Cat Neuter vs. Dog Neuter

21st July 2012: Monday is going to be a very big day for us as our male cats Sammy and Jasper as well as our shih-tsu puppy Cujo are going to be neutered. My idea for this article came from the difference in price to neuter a cat vs. neutering a dog. I didn’t understand. Cujo is smaller than the cats. Do dogs have different “equipment?”

As it turns out, there are several differences. Take a look at the two YouTube videos I’ve provided. If you’re squeamish, you may not want to watch them. I found them highly educational and it shows how uncomplicated the surgery is. The female spaying is a bit more serious.

(Note: despite being an asset, embedded videos sometimes go dead because the video on YouTube is pulled or deleted or something).

Lola's incision pulled loose
Lola’s incision pulled loose
Two useful tags. Click either to see the articles: Toxic to cats | Dangers to cats
Sammy, Jasper and Cujo are being neutered Monday
Sammy, Jasper and Cujo are being neutered Monday

First I’ll start with neutering a male cat. The cat is secured to the table and an incision is made into the scrotum. The testicles are then pulled out, cut and tied off. The veterinarian doing the procedure did state this is much easier to do on a younger cat as the skin gets much tougher as the cat ages. The operation is so simple stitches aren’t usually required. The operation shown on the video took less than five minutes to perform once the animal was sedated and strapped to the operating table.

Dogs are much different. I first learned this from my vet today and it made me curious to find a video of the actual procedure. My vet told me the dogs require a different anesthetic. They also need to be intubated during surgery and attached to a machine that keeps track of their vital signs. Some vets choose to use a local anesthetic and no intubation as the anesthesia risk is lower. Intubation is recommended to keep the airway clear in case of an emergency and the tube left in until the animal is very awake.

Female cats being spayed are usually intubated but not male cats being neutered. Female cats also don’t have to be hooked to the vital signs monitor during surgery. This operation is more dangerous on the female than on the male, especially if she’s in heat or pregnant. Stitches or staples are used to secure the incision.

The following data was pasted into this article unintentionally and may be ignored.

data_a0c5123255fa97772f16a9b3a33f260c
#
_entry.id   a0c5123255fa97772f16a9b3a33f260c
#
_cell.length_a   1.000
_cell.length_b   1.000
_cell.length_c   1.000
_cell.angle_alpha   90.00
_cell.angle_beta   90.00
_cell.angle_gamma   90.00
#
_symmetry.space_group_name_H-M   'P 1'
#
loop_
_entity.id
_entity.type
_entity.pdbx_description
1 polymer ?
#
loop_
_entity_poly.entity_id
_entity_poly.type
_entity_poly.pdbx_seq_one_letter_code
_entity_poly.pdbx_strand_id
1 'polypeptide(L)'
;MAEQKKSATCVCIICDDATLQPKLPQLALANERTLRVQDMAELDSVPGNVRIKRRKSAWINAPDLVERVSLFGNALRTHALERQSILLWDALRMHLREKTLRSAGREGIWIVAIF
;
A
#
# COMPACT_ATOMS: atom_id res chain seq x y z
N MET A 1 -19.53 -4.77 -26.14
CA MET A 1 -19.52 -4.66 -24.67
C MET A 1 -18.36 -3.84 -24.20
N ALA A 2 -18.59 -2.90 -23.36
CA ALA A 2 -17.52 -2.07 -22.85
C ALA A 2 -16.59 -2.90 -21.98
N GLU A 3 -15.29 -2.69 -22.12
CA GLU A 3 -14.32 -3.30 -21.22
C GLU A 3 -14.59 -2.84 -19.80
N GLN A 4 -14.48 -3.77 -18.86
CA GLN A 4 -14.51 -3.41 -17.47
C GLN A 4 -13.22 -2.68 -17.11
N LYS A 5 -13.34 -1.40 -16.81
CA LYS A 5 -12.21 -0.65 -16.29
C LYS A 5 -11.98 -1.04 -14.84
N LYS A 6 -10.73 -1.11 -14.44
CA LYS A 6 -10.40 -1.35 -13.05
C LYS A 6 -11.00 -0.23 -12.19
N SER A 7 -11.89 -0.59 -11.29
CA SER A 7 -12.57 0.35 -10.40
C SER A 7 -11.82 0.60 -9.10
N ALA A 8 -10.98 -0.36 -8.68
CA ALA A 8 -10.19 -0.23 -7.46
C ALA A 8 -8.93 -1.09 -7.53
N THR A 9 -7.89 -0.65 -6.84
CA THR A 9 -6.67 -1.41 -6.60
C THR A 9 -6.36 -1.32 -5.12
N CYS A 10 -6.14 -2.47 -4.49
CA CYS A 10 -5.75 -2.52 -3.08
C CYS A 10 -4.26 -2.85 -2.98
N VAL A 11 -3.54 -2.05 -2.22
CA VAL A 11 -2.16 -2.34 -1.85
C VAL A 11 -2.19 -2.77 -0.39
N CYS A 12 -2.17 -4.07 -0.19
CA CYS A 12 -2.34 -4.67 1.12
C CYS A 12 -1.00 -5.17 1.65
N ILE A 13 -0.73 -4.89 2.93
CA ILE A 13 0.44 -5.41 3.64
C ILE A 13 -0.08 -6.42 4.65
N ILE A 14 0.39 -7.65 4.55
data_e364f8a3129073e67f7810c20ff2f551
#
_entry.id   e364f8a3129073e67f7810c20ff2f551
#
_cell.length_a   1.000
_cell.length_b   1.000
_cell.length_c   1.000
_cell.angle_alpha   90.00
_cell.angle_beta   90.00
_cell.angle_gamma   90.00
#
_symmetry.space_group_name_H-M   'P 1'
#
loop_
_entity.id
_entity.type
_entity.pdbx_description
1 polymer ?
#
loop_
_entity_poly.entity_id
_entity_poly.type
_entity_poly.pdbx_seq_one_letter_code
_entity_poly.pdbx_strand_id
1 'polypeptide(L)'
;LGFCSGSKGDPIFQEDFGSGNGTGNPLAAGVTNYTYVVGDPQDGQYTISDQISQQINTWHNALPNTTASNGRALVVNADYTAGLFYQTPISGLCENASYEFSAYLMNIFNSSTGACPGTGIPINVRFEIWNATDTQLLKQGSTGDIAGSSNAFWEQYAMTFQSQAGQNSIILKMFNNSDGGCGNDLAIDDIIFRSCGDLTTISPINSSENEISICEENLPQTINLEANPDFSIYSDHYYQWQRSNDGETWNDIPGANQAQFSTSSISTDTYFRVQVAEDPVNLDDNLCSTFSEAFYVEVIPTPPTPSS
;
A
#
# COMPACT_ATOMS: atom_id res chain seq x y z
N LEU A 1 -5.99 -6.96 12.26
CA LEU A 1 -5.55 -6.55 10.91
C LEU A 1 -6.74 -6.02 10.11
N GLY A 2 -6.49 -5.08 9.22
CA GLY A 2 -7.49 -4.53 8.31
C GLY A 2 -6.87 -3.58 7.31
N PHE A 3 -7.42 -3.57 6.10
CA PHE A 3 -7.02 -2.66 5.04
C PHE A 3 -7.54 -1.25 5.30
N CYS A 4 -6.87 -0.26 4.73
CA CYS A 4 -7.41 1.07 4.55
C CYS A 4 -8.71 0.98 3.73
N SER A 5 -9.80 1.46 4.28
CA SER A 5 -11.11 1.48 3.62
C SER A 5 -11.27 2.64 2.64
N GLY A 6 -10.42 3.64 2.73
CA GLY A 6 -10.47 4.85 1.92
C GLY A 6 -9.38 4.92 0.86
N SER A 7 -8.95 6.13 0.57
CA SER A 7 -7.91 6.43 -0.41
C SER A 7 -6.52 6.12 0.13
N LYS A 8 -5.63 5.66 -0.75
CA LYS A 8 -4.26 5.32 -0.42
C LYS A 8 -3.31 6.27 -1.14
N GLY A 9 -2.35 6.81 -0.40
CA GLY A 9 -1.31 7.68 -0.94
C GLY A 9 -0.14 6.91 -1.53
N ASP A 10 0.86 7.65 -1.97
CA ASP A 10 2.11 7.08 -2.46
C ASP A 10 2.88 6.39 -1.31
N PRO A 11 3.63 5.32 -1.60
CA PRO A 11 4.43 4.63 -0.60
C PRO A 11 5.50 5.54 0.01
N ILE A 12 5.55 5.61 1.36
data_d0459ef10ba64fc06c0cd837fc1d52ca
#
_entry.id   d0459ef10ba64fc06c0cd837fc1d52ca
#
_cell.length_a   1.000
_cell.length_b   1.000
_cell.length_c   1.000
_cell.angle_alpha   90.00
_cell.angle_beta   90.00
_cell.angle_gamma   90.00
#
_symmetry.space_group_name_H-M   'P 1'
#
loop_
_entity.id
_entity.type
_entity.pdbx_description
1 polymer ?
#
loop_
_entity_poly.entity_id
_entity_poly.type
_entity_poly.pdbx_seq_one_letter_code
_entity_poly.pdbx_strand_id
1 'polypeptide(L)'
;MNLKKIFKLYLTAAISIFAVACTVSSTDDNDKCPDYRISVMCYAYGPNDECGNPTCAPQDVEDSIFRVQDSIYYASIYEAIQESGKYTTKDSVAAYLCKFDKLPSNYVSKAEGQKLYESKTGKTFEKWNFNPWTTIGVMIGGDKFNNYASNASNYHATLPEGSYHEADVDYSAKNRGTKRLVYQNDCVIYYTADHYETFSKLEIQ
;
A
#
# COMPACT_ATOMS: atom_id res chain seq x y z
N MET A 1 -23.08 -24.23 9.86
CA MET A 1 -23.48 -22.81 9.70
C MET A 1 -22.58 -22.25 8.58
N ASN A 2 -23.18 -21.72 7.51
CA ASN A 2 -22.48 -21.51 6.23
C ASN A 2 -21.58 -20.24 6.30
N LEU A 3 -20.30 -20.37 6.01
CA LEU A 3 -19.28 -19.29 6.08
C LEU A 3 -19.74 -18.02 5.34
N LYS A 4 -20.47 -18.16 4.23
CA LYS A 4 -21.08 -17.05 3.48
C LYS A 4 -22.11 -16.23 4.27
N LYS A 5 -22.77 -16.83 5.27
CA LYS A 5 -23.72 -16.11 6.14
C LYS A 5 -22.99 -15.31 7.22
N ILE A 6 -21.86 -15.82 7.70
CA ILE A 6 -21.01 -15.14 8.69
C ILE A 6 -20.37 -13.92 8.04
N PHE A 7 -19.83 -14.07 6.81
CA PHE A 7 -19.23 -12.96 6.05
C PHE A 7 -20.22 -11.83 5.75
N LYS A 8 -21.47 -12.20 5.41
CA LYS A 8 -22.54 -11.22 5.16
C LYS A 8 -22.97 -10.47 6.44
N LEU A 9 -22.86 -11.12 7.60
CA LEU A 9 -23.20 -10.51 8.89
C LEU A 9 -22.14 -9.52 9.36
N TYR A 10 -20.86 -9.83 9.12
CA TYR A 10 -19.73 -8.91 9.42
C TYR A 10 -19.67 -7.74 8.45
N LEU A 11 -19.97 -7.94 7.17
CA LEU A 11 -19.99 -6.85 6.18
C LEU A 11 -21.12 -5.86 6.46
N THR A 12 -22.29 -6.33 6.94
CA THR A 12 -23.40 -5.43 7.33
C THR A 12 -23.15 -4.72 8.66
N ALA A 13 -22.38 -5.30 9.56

When our cat Lola was spayed she was glued. Very tiny incision, but she pulled a bit of it loose about three weeks post surgery and had to return to the clinic for re-gluing. That procedure was done by the vet tech and took only a few minutes.

One word of advice on spaying a female. Don’t think that just because you female cat isn’t “vocalizing” that’s she’s not in heat. We had a three week waiting list when we chose to do Lola. So book a clinic appointment before you need is as spots fill up. She would go several days with the vocalizing, followed by a few normal days, then it would start up again. She was in heat when she was spayed even though she wasn’t displaying physical symptoms.

I hope these videos have answered some of the questions about what goes on during a spay/neuter session. Should you have any further questions, never be afraid to ask your vet to explain.

My question was cost. We have no clinic in my town as the vet who used to perform the spay/neuters died. Now the animals are sent on a three hour round trip to Spartanburg, SC.

I was quoted $95 for a male cat and $160 for our four month old puppy Cujo at a local vet. I called to compare prices in my area and the vet performing the surgery was the cheapest.

I sincerely hope all of you considering the surgery live in an area with lost cost spay/neuter. Take advantage of shelter/rescue dogs and cats when looking to add a new family member as the surgery is included in the adoption fee.

And watch the videos. They’re really interesting.

Please search using the search box at the top of the site. You are bound to find what you are looking for.

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